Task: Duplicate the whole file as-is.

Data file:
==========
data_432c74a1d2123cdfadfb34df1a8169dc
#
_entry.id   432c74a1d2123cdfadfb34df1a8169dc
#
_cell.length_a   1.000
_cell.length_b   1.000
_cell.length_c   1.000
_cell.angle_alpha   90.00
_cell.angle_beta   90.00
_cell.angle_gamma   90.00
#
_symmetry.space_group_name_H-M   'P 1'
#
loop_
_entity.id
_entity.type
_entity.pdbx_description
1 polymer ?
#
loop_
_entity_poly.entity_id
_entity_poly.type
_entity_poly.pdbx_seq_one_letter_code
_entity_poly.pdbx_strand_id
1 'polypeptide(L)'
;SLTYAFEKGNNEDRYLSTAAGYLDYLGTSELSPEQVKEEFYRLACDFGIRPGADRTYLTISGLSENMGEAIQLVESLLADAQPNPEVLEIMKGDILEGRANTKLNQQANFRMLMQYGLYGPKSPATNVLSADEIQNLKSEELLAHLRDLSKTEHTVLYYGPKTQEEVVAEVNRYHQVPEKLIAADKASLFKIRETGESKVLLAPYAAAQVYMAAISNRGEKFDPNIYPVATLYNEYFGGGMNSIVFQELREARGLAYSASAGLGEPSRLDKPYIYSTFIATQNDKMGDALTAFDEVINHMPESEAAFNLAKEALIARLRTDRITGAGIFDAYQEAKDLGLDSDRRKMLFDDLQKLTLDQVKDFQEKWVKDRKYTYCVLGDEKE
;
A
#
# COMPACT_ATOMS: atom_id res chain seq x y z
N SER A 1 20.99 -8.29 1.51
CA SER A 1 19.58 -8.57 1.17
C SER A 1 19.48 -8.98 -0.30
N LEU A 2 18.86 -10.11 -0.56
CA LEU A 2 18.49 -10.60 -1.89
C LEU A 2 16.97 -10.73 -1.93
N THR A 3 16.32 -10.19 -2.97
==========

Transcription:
data_432c74a1d2123cdfadfb34df1a8169dc
#
_entry.id   432c74a1d2123cdfadfb34df1a8169dc
#
_cell.length_a   1.000
_cell.length_b   1.000
_cell.length_c   1.000
_cell.angle_alpha   90.00
_cell.angle_beta   90.00
_cell.angle_gamma   90.00
#
_symmetry.space_group_name_H-M   'P 1'
#
loop_
_entity.id
_entity.type
_entity.pdbx_description
1 polymer ?
#
loop_
_entity_poly.entity_id
_entity_poly.type
_entity_poly.pdbx_seq_one_letter_code
_entity_poly.pdbx_strand_id
1 'polypeptide(L)'
;SLTYAFEKGNNEDRYLSTAAGYLDYLGTSELSPEQVKEEFYRLACDFGIRPGADRTYLTISGLSENMGEAIQLVESLLADAQPNPEVLEIMKGDILEGRANTKLNQQANFRMLMQYGLYGPKSPATNVLSADEIQNLKSEELLAHLRDLSKTEHTVLYYGPKTQEEVVAEVNRYHQVPEKLIAADKASLFKIRETGESKVLLAPYAAAQVYMAAISNRGEKFDPNIYPVATLYNEYFGGGMNSIVFQELREARGLAYSASAGLGEPSRLDKPYIYSTFIATQNDKMGDALTAFDEVINHMPESEAAFNLAKEALIARLRTDRITGAGIFDAYQEAKDLGLDSDRRKMLFDDLQKLTLDQVKDFQEKWVKDRKYTYCVLGDEKE
;
A
#
# COMPACT_ATOMS: atom_id res chain seq x y z
N SER A 1 20.99 -8.29 1.51
CA SER A 1 19.58 -8.57 1.17
C SER A 1 19.48 -8.98 -0.30
N LEU A 2 18.86 -10.11 -0.56
CA LEU A 2 18.49 -10.60 -1.89
C LEU A 2 16.97 -10.73 -1.93
N THR A 3 16.32 -10.19 -2.97